When you were 19, were you working for another company? Or were you just starting up something from scratch?

Caleb Avery  03:43

We started up a retail ISO and I think at the time we started under Priority Payments, and later Pivotal and we had numerous relationships, you know, over the years, but, you know, hung up our own banner and just started out, going out door to door.

Peter Renton  03:58

Good for you. Well as a, I’ve been an entrepreneur for too many years. 37 years, I think, I’ve taken credit card payments the whole way through. It’s always a painful thing. And you always feel like you’re getting ripped off. Anyway, tell us about Tilled, how did you, what was the impetus to found this company?

Caleb Avery  04:18

Yeah, so when I when I moved to Boulder about nine years ago, I was starting to do angel investing and started getting connected with different investors, CFOs, founders within the the ecosystem, and what I started to realize was businesses of all sizes and scales, startups, first getting started, organizations with hundreds of millions in payments, organizations doing billions of dollars in payments. A lot of them were using Stripe, Square, Braintree, and they were making $0 in revenue on all these payments flowing through their platform. And you know, fast forward nine years later, you know, if you’re doing 500 million a year in payments, and you haven’t yet figured out payment monetization, you’re in the minority, but nine years ago like that was the common situation that so many of these these organizations found themselves in. And so for me, it was this period of several years, where I saw the same problem dozens of times where these software companies wanted to figure out how to go about monetizing their payments. But when they really looked at the existing landscape of options with gateways like NMI or, working with the traditional processors, the Tsys’ and Fiservs of the world, that legacy technology and the manual PDF boarding process wasn’t really what, you know, these software companies wanted. And so for me, the the actual like driving moment for me behind Tilled was working with a software company, doing about a billion dollars of volume, that thought they wanted to be a payfac. And for me, that was really my first introduction, you know, to the payfac model about six years ago. And the more I learned about the model, the more I realized why, you know, the average vertical software company was really never going to be able to take advantage of going and becoming, you know, a registered payfac themselves. And so that’s what drove me to create what became Tilled. What became payfac as a service was this drive to create the opportunity for the average vertical software company to leverage the benefits of the payfac model, but to launch in one week.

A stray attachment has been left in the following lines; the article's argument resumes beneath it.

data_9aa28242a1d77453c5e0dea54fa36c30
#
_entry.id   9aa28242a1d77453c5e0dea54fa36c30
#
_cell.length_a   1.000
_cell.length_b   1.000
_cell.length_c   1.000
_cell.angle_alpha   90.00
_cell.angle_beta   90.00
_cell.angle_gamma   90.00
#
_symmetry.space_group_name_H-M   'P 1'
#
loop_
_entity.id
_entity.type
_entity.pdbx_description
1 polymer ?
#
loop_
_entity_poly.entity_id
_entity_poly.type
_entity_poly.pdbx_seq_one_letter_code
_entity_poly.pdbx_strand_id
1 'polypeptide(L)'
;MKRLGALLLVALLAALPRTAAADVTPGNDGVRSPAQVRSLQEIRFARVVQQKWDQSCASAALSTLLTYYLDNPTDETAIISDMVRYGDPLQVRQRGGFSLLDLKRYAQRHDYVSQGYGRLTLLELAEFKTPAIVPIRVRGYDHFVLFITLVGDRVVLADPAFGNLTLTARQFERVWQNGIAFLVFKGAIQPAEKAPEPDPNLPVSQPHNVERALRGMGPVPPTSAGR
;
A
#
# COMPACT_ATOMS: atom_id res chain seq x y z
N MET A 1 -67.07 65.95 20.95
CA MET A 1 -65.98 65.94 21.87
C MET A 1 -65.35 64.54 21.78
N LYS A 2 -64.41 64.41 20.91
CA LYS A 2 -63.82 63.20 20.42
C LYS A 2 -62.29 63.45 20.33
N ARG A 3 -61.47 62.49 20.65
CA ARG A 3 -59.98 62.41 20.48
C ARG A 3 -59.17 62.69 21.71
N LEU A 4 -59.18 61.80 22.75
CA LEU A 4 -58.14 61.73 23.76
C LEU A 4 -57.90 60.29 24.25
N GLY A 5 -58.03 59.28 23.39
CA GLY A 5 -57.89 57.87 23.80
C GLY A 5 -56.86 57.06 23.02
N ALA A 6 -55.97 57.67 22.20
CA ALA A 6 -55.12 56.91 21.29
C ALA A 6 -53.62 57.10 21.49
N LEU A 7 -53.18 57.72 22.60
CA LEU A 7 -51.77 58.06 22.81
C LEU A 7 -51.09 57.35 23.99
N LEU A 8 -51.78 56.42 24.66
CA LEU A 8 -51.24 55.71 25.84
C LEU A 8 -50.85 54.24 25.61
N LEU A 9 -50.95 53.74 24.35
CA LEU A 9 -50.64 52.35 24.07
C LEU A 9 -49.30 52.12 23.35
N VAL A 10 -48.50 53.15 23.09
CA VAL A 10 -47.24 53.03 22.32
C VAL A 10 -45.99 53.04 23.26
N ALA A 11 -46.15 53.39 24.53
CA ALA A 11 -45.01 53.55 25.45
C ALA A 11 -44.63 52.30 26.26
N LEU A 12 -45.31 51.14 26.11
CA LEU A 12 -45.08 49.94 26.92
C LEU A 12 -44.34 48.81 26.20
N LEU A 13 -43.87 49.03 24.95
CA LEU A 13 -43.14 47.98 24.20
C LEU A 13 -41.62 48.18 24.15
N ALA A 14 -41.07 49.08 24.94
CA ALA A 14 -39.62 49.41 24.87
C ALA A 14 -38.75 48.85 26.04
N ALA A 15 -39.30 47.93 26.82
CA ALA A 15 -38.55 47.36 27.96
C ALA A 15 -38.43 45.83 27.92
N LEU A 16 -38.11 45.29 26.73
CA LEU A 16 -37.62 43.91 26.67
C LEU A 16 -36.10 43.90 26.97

Peter Renton  06:16

Okay, interesting. Well, before we dive deeper into all of that, I want to actually go and do a little payments 101 lesson or payments processing 101? Because I know there’s a there’s a lot of terminology in the payments space that I know, I didn’t know, until fairly recently, and a lot of my listeners probably don’t know. So we’re gonna, we’re gonna start at the very basics, right? So maybe you could start and explain what is a card issuer or a card issuing bank versus a merchant acquiring bank? Can you explain the difference between those two things?

Caleb Avery  06:52

Yeah, so fundamentally, on the card issuing side, that is the bank that’s issued the credit or debit card to the consumer. And I think oftentimes, the card issuers get mixed up with the card networks. And so people are thinking that, you know, Visa, MasterCard, you know, are the the issuers on the card when in reality, it’s the bank, you know, the consumer’s working with. So it’s Citi or Chase bank that’s operating on the card issuing side, working with the consumer to give them either the line of credit through the credit card, or the debit card associated with their bank account. And then on the merchant acquiring side, the term acquirer oftentimes gets intermixed between the acquiring bank, which is the financial institution that’s registered with the card brands to allow small business owners to accept credit card payments. And then the processors are fundamentally the organizations that are processing, you know, those transactions and have the connections with the acquiring banks and the card schemes. And so there’s all these different players that get intermixed together, but those card issuers are on the consumer side, whereas the acquiring banks are really on the merchant side of the equation.

Peter Renton  08:04

So what is the payments processor then?

Caleb Avery  08:06

Yeah, so the payment processor would be the role that like a Tsys, or a Fiserv play, that have the technology that that merchant is using, and they facilitate the funds movement between the different parties in the equation. And so you know, at Tsys is leveraging the licenses from a merchant acquiring bank like a Synovus. And that combination of the processor and the merchant acquirer is really what the small business owner needs to be able to accept credit card payments. And nowadays, the small business owners typically don’t realize that there’s two players serving that function, because a lot of the processors and ISOs have essentially bundled those services together, and are kind of the single party that the small business has to work with in order to accept payments.

Peter Renton  08:53

Right. Got it. Okay. And you said this acronym many times ISO, that’s I S O, right. So what is an ISO exactly?

Caleb Avery  09:02